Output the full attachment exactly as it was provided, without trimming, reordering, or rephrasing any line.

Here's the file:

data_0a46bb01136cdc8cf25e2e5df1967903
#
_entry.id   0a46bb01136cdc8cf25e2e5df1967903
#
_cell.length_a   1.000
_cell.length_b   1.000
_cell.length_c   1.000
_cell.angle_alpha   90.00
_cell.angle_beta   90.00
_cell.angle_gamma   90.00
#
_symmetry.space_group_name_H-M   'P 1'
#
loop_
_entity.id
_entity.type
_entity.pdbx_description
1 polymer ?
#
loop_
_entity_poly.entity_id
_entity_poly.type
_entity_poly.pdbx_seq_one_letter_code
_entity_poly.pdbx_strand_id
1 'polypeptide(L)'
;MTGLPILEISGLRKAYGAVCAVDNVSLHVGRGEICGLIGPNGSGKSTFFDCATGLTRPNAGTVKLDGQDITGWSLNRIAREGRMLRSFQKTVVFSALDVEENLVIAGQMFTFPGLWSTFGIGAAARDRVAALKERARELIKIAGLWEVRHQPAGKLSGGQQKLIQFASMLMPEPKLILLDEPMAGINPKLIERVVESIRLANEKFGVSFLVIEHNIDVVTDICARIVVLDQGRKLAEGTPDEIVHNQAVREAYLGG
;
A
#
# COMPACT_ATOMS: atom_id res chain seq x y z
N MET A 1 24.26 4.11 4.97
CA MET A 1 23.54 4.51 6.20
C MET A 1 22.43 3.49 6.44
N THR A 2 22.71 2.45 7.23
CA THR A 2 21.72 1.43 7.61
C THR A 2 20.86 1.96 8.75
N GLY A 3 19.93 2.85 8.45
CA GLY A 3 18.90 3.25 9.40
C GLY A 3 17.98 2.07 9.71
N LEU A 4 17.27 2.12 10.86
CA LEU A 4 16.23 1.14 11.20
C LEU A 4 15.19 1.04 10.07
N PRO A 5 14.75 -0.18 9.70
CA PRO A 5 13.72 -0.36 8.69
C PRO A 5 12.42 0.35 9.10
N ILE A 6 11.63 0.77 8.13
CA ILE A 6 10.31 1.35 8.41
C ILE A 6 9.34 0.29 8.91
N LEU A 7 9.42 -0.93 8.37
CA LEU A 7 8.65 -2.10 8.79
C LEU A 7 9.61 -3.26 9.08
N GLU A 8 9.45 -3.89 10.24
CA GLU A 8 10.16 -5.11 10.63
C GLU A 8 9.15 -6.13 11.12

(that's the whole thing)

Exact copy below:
data_0a46bb01136cdc8cf25e2e5df1967903
#
_entry.id   0a46bb01136cdc8cf25e2e5df1967903
#
_cell.length_a   1.000
_cell.length_b   1.000
_cell.length_c   1.000
_cell.angle_alpha   90.00
_cell.angle_beta   90.00
_cell.angle_gamma   90.00
#
_symmetry.space_group_name_H-M   'P 1'
#
loop_
_entity.id
_entity.type
_entity.pdbx_description
1 polymer ?
#
loop_
_entity_poly.entity_id
_entity_poly.type
_entity_poly.pdbx_seq_one_letter_code
_entity_poly.pdbx_strand_id
1 'polypeptide(L)'
;MTGLPILEISGLRKAYGAVCAVDNVSLHVGRGEICGLIGPNGSGKSTFFDCATGLTRPNAGTVKLDGQDITGWSLNRIAREGRMLRSFQKTVVFSALDVEENLVIAGQMFTFPGLWSTFGIGAAARDRVAALKERARELIKIAGLWEVRHQPAGKLSGGQQKLIQFASMLMPEPKLILLDEPMAGINPKLIERVVESIRLANEKFGVSFLVIEHNIDVVTDICARIVVLDQGRKLAEGTPDEIVHNQAVREAYLGG
;
A
#
# COMPACT_ATOMS: atom_id res chain seq x y z
N MET A 1 24.26 4.11 4.97
CA MET A 1 23.54 4.51 6.20
C MET A 1 22.43 3.49 6.44
N THR A 2 22.71 2.45 7.23
CA THR A 2 21.72 1.43 7.61
C THR A 2 20.86 1.96 8.75
N GLY A 3 19.93 2.85 8.45
CA GLY A 3 18.90 3.25 9.40
C GLY A 3 17.98 2.07 9.71
N LEU A 4 17.27 2.12 10.86
CA LEU A 4 16.23 1.14 11.20
C LEU A 4 15.19 1.04 10.07
N PRO A 5 14.75 -0.18 9.70
CA PRO A 5 13.72 -0.36 8.69
C PRO A 5 12.42 0.35 9.10
N ILE A 6 11.63 0.77 8.13
CA ILE A 6 10.31 1.35 8.41
C ILE A 6 9.34 0.29 8.91
N LEU A 7 9.42 -0.93 8.37
CA LEU A 7 8.65 -2.10 8.79
C LEU A 7 9.61 -3.26 9.08
N GLU A 8 9.45 -3.89 10.24
CA GLU A 8 10.16 -5.11 10.63
C GLU A 8 9.15 -6.13 11.12